Marriage is Hard, but Don’t Panic

By Mary C. Tillotson

Originally published March, 2014. 

After complaining about all the “marriage is hard” reminders I got during my engagement and rounding up two other married women to write notes of encouragement to young, frightened brides, I found myself typing an email to a college friend of mine, telling her that marriage is, of all things, hard. Perhaps I ought to forgive the older wives. Perhaps, like I was, they were trying to be helpful.

Most young brides are naive and doe-eyed about marriage, and I think we should let them begin their marriage doe-eyed and trusting! Marriage is a risk, and new wives will learn soon enough that love this deep carries the potential to be hurt this deeply. Don’t lecture them with horror stories or pass on your jaded view of marriage. It’s wrong to needlessly undermine their ability to love and trust their new husbands.

In college, worried about my ability to be a decent mother someday, I asked a mother of six to teach me how to change a diaper. While we were chatting over her wiggly six-month-old, she told me that no matter how prepared you are for motherhood, 90 percent of it you make up on the spot. I think the same is true of marriage. At least so far, mine’s been like that.

It’s impossible to describe to a new bride what marriage really entails, because some things can only be learned through experience. Even if it were possible to communicate to the new bride exactly how it feels to confront one’s own pettiness (and that of one’s spouse) in the inevitable argument over how to fold towels, what would that accomplish? She will still have that argument. And she will have it with her husband, not anyone else’s; she will bring her personality and experience to the table, not anyone else’s. She and her new husband need to learn how to make their relationship work, not anyone else’s.

I think young brides do need to hear that marriage is hard, but not from jaded or micromanaging wives. Marriage is hard sometimes, and it’s startling, at least at first, and it’s comforting to know that there’s no need to panic. Here is what I started writing to my friend:

Marriage is going to be difficult in ways you can’t imagine right now. It’s going to test you and try you and stretch you and call you to a kind of love that doesn’t even make sense to you, at least right away. You’re going to become painfully aware of your own immaturity and pettiness, and of your husband’s. You will find yourself failing over and over, and him, too; you will be tempted to despair and wonder if you made the right decision.

But don’t dwell on that right now. Right now, be joyful; plan your wedding and look forward to many long, happy years together. If you both work together and cooperate with grace, that’s what your marriage will be. Believe in love, because love is real; you have every reason to believe you will have a great marriage.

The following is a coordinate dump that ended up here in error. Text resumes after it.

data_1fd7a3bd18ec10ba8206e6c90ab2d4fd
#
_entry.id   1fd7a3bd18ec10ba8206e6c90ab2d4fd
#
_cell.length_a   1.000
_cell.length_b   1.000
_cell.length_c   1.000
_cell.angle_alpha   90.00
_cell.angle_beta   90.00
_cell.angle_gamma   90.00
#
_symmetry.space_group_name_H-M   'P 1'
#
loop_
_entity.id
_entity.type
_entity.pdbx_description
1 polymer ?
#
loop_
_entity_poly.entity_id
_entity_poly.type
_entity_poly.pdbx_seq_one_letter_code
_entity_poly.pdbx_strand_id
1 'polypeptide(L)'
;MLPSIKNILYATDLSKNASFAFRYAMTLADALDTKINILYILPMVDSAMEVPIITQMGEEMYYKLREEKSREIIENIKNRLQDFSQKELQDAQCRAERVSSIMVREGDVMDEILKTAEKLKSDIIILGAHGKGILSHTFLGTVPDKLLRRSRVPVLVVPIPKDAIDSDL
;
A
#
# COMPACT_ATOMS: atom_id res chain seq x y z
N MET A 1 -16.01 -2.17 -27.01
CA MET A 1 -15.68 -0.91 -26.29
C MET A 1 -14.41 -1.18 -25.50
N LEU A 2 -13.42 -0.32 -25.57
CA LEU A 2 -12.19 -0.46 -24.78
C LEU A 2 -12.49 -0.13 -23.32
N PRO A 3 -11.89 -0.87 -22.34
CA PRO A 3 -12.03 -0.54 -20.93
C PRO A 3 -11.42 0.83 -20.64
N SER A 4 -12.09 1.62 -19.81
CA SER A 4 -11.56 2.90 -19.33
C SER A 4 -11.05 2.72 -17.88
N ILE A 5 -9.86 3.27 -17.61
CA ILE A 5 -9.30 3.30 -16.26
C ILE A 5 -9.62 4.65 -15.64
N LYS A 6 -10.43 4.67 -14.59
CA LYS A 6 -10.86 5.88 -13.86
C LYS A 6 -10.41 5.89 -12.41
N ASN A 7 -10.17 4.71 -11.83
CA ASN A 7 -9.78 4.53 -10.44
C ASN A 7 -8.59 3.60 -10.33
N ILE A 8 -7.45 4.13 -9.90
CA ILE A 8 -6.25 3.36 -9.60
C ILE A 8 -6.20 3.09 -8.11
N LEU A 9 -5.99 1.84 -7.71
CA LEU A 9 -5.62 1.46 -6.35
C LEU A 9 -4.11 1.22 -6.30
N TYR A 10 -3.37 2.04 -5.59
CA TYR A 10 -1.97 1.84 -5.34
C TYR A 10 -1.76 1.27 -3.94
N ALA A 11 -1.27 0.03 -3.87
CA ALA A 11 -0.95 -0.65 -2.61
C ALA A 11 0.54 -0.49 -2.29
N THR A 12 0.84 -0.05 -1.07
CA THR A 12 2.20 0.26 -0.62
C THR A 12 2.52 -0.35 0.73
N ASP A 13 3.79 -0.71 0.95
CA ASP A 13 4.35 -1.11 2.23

Tuck away those reminders that marriage is hard. Don’t stress yourself out over it. Soon enough the two of you will hit a bump in the road, and you’ll be surprised that marriage could be like this. Think back on what you heard, and take courage: this may be the hardest, most painful thing you’ve been dealt up until now, but many other women – many other marriages – have dealt with this kind of thing before. It is normal. Work through it and you will find a kind of love and joy and peace that you can’t imagine right now.

What do you think? Married women, what advice do you think would be helpful for young brides? Engaged women, what kind of encouragement could you use?

Mary C. Tillotson
Mary is a national education reporter for She has written for The Heartland Institute, Catholic Stand, and Ignitum Today and has been published at Catholic Lane and Catholic Exchange. She spent a year running around to several homes helping with homeschooling — tutoring algebra and high school writing, chasing around a two-year-old. Before that, she reported and photographed for The St. Ignace News in northern Michigan, covering the local city council and writing features.

A Hillsdale College grad and Michigan native, she lives in Virginia with her husband, Luke. Follow her on Twitter @MaryCTillotson.

1 Comment

  1. I’ve been married about 18 months now. I was under no false pretenses when I got married it would be easy. My husband and I are lucky to have parents who’ve been true role models for us. I will say I have older siblings and a best friend who’ve been married quite a bit longer than me. And I can see the struggles that they endure and it made me worry. It made me think that we would need to prepare ourselves for the same situations. But that’s not the point. We cannot compare ourselves to other relationships and we can’t assume we’ll bear the same crosses. Like you said – we will have the inevitable and seemingly pointless arguments with our own husbands no matter who warns you about them. Because somehow they help you to grow. This world is full of brokenness and pain. So to the new brides and newly engaged, I would say – cherish the love you have for each other. Don’t let the bitterness and pride that others might be dealing with in their own marriages steal away the happiness of the moment you are in. It’s important to recognize, in this current time, that the devil will attack the family continually in order to cast a negative shadow on marriage. Don’t buy into the lies he’s selling. Marriage is hard because it must be – because the rewards are so much greater than we could ever imagine. It is a gift from God. And I pray that over the years I continue to remember that.

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